Several closely followed mortgage refinance rates moved higher today.
Both 15-year fixed and 30-year fixed refinances saw their mean rates go up. At the same time, average rates for 10-year fixed refinances also moved up.
Refinance interest rates are never set in stone — but rates have been at historic lows. For those looking to secure a good rate, now is an ideal time to refinance a house. But as always, make sure to first consider your personal goals and circumstances before getting a refinance, and shop around for a lender who can best meet your needs.
30-year fixed refinance rates
The average 30-year fixed refinance rate right now is 3.16%, an increase of 6 basis points compared to one week ago. (A basis point is equivalent to 0.01%.)
One reason to refinance to a 30-year fixed loan from a shorter loan term is to lower your monthly payment. Because of this, a 30-year refinance can be a good idea if you’re having trouble making your monthly payments. However, interest rates for a 30-year refinance will typically be higher than rates for a 15-year or 10-year refinance. It’ll also take you longer to pay off your loan.
15-year fixed-rate refinance
For 15-year fixed refinances, the average rate is currently at 2.44%, an increase of 5 basis points compared to one week ago.
A 15-year fixed refinance will most likely raise your monthly payment compared to a 30-year loan. On the other hand, you’ll save a money on interest, since you’ll pay off the loan sooner. Interest rates for a 15-year refinance also tend to be lower than that of a 30-year refinance, so you’ll save even more in the long run.
10-year fixed-rate refinance
The average rate for a 10-year fixed refinance loan is currently 2.44%, an increase of 6 basis points over last week.
Compared to a 30-year and 15-year refinance, a 10-year refinance will usually have a lower interest rate but higher monthly payment. A 10-year refinance can help you pay off your house much quicker and save on interest. But you should confirm that you can afford a higher monthly payment by evaluating your budget and overall financial situation.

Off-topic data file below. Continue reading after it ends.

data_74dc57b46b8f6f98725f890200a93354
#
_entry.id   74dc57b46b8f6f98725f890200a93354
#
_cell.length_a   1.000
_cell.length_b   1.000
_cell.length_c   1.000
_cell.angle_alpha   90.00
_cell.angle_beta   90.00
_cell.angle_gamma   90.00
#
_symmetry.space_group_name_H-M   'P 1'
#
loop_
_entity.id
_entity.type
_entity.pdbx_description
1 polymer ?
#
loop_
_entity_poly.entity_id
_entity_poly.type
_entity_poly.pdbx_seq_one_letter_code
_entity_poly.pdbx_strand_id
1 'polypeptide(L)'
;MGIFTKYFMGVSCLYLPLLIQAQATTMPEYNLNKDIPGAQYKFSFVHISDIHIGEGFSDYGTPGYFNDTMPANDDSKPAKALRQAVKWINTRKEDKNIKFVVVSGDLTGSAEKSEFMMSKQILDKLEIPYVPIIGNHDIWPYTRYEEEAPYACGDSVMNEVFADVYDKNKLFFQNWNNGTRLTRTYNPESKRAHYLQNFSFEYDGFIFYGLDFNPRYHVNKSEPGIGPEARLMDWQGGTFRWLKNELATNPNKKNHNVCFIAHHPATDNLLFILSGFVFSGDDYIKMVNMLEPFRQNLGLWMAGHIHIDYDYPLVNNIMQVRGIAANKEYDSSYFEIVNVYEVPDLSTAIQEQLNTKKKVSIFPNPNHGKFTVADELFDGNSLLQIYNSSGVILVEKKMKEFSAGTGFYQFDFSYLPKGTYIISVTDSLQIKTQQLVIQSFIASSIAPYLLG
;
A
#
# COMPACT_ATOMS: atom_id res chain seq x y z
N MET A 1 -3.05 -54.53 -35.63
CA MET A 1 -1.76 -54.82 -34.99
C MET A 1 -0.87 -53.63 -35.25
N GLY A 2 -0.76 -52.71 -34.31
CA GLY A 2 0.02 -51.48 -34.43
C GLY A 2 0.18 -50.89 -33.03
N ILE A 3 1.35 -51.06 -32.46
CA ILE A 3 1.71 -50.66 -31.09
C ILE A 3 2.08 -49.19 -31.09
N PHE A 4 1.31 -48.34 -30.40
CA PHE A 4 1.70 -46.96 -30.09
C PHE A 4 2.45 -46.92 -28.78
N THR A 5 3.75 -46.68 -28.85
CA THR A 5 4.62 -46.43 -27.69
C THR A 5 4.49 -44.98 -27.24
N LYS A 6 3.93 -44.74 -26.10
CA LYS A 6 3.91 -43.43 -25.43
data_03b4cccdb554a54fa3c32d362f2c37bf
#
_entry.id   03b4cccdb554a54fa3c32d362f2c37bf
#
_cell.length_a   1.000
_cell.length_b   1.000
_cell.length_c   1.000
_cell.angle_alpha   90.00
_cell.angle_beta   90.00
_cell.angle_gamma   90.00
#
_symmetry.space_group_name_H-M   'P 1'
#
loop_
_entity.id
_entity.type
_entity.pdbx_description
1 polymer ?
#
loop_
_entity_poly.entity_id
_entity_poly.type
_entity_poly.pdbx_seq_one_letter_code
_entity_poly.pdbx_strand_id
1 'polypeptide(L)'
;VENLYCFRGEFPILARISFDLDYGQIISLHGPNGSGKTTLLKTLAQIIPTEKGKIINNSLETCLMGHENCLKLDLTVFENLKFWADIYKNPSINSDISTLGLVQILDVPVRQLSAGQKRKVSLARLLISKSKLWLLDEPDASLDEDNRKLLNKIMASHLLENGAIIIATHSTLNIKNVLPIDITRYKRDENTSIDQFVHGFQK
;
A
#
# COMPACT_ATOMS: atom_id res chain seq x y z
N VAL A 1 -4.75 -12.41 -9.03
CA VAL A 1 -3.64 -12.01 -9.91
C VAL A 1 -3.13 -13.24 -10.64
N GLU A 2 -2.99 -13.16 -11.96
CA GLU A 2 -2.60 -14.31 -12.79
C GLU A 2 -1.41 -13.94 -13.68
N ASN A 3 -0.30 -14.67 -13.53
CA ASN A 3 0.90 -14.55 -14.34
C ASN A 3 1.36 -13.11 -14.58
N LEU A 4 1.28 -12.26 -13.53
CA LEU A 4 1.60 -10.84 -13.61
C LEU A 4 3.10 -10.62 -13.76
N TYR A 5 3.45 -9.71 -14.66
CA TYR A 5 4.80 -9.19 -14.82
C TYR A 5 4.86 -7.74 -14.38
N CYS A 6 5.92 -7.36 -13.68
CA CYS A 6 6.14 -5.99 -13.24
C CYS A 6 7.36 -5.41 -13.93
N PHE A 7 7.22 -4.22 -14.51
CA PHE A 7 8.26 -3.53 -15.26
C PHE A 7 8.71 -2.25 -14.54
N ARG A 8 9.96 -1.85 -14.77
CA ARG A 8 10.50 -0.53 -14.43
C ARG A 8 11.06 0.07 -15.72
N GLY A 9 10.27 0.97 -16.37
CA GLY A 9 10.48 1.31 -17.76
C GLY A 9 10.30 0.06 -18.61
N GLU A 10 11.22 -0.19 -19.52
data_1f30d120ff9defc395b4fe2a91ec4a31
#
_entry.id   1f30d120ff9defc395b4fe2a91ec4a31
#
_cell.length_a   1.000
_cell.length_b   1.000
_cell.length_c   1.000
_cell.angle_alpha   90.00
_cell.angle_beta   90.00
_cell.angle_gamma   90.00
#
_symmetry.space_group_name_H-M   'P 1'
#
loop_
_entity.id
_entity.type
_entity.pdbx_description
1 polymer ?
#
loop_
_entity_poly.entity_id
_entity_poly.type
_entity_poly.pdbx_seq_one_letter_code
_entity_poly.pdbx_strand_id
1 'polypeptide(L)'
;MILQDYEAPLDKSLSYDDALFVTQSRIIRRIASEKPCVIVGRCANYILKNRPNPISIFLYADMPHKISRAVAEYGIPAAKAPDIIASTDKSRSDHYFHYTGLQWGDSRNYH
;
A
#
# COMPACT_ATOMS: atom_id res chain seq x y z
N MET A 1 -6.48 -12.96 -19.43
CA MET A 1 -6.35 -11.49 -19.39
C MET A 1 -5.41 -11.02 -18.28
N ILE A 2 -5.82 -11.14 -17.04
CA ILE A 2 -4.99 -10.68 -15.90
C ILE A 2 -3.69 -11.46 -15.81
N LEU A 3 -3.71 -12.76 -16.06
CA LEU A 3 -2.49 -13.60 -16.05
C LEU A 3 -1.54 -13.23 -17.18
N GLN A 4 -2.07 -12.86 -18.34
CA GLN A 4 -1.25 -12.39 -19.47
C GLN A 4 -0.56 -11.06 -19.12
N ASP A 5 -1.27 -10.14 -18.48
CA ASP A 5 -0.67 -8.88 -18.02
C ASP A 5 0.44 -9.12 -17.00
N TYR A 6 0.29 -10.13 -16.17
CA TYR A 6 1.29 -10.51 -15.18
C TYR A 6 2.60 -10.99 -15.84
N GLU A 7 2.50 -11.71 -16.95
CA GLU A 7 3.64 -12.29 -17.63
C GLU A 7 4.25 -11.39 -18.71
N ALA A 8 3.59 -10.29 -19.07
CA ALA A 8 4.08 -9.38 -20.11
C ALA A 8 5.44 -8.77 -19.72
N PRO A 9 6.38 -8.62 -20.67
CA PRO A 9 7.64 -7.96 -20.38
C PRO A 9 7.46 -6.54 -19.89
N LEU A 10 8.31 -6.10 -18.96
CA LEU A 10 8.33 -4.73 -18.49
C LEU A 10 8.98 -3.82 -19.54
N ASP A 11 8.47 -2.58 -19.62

Where rates are headed
We track refinance rate trends using data collected by Bankrate, which is owned by CNET’s parent company. Here’s a table with the average refinance rates reported by lenders across the US:
|Product||Rate||A week ago||Change|
|30-year fixed refi||3.16%||3.10%||+0.06|
|15-year fixed refi||2.44%||2.39%||+0.05|
|10-year fixed refi||2.44%||2.38%||+0.06|
Rates as of May 24, 2021.
How to find personalized refinance rates
When looking for refinance rates, know that your specific rate may differ from those advertised online. Market conditions aren’t the only factor in interest rates; your particular application and credit history will also play a large role.
Having a high credit score, low credit utilization ratio, and a history of consistent and on-time payments will generally help you get the best interest rates. To get your personalized refinance rates, you’ll need to speak with a mortgage professional, as the rates you qualify for may differ from the rates advertised online. You should also take into account any fees and closing costs that might offset the potential savings of a refinance.
It’s also worth noting that in recent months, lenders have been stricter with their requirements. This means that if you don’t have great credit ratings, you might not be able to take advantage of lowered interest rates — or qualify for a refinance in the first place.
To get the best refinance rates, you’ll first want to make your application as strong as possible. You can do that by monitoring your credit, taking on debt responsibly, and getting your finances in order before applying for a refinance. Don’t forget to speak with multiple lenders and shop around to find the best rate.
When should I refinance?
Generally, it’s a good idea to refinance if you can get a lower interest rate than that your current interest rate, or if you need to change your loan term. While interest rates have been low in the past few months, you should look at more than just the market interest rates when deciding if a refinance is right for you.
A refinance may not always make financial sense. Consider your personal goals and financial circumstances. How long do you plan on staying in your home? Are you refinancing to decrease your monthly payment, pay off your house sooner — or for a combination of reasons? Also keep in mind that closing costs and other fees may require an upfront investment.
Some lenders have tightened their requirements in recent months, so you may not be able to get a refinance at the posted interest rates — or even a refinance at all — if you don’t meet their standards.If you can get a lower interest rate or pay off your loan sooner, refinancing can be a great move. But carefully weigh the pros and cons first to make sure it’s a good fit for your situation.